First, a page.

Pentagon Threat Inflation

393295 05: (FILE PHOTO) An F-22 Raptor 4001 stealth fighter is silhouetted against the setting sun in this undated file photo
393295 05: (FILE PHOTO) An F-22 Raptor 4001 stealth fighter is silhouetted against the setting sun in this undated file photo. The Pentagon gave Lockheed Martin approval August 15, 2001 to begin production of the stealth jet to replace the Air Force''s F-15 fighters. (Photo courtesy of United States Air Force/Kevin Robertson/Getty Images)

Are you afraid of a North Korean missile that poses no threat to the continental United States? Are you afraid that Iran might, just might, be capable of developing an atomic bomb in the next few years, or that China is working on a "stealth" fighter?

I thought so. Such "threats" pale in comparison to the global reach and global power of the United States military. And they pale in comparison to the threat of nuclear Armageddon that faced us when I entered the U.S. military in the Reagan years.

Why do we continue, more so now than ever before, to exaggerate the military threats that we face? For it is undeniable that our massive national security complex has spawned its very own enemy-industrial complex. And the reason for this is simple: threat inflation makes good business sense. Just like sex, it sells.

As the political scientist Christian Bay noted, "All organizations, once they become well established, tend to become ends in themselves rather than means." Our Department of Defense is supposed to be a means to an end, the end being national defense. But it has become an end in and of itself, one that has shut itself away from any critical review (it can't even pass a financial audit, let alone a strategic one). It continues dramatically to exaggerate threats, just as it did in the Reagan years; heck, just as it did in the Eisenhower years, which is why Ike made his famous speech warning of the emergence of a military-industrial complex.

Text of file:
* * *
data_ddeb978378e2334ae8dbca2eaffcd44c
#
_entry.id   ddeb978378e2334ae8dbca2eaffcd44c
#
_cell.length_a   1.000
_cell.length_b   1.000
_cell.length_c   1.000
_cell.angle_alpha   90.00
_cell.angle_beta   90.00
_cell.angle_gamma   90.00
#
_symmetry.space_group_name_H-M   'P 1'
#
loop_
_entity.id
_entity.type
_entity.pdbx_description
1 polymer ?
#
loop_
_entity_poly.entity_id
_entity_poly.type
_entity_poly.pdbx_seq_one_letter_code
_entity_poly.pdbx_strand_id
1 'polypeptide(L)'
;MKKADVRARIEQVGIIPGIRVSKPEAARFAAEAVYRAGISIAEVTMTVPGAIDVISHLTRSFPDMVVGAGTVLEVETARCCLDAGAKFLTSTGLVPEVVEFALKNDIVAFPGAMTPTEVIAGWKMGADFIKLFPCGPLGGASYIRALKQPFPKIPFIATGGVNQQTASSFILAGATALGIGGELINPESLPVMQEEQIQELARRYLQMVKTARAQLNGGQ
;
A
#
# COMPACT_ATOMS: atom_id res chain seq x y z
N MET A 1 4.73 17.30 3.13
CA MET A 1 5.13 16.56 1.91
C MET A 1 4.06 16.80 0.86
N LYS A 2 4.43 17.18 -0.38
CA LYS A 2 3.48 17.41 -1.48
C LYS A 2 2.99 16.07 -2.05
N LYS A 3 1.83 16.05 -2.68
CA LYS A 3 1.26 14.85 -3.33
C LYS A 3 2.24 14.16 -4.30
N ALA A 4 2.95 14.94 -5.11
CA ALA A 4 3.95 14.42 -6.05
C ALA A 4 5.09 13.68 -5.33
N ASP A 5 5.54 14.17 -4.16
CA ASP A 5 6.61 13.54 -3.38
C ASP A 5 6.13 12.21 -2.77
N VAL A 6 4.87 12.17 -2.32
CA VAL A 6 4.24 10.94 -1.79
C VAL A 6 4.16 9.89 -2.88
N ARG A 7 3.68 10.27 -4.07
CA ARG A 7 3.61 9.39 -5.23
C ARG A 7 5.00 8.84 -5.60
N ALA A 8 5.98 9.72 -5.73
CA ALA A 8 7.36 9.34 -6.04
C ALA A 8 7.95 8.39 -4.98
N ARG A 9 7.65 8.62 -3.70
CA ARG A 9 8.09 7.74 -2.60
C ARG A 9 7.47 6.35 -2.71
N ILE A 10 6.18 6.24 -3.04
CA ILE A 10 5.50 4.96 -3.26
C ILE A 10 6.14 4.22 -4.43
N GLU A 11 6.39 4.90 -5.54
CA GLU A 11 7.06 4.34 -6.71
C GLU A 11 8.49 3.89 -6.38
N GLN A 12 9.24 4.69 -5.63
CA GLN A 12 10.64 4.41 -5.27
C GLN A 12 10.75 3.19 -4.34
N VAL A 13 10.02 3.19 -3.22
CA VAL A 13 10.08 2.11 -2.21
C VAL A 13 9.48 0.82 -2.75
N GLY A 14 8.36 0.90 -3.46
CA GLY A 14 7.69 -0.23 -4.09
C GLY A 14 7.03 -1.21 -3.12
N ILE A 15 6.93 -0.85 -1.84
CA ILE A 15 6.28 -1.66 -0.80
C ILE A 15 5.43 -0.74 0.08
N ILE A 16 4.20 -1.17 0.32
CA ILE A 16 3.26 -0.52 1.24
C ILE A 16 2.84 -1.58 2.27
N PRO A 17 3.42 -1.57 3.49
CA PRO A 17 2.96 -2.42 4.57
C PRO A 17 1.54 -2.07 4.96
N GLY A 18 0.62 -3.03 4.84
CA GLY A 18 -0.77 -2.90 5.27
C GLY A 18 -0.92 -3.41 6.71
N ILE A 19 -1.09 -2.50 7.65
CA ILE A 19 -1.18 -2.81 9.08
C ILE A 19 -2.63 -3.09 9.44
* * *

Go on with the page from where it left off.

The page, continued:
All this breathless threat inflation keeps the money rolling (along with the caissons) into the military. It's great for America's arms merchants too, as they continue to dominate the world's arms trade. Our defense contractors are the new "merchants of death," a blunt phrase that Americans were proud to wield back in the 1930s when we were deploring the militarism of European arms manufacturers. Yet today our leaders insist that American arms sales are making the world safe for democracy, even as we hyperventilate about the threat posed by a few inaccurate North Korean missiles.

Our military and arms merchants and politicians are not stupid. Put differently, there's a method to the madness. Threat inflation sells. It sells weapons. In times of fiscal austerity, it sells the military as being unassailable to budgetary cuts. And it sells us all on a vision of the U.S. in which our country becomes the ultimate gated community, besieged by various overhyped "enemies," a vision that leads us to build ever more walls, bristling with ever more weapons, because we can never be strong enough.

Invest in walls, weapons, and warfare. Because you never know about those crazy North Koreans, Iranians, or (insert inflated enemy here). Right?

Astore writes regularly for and can be reached at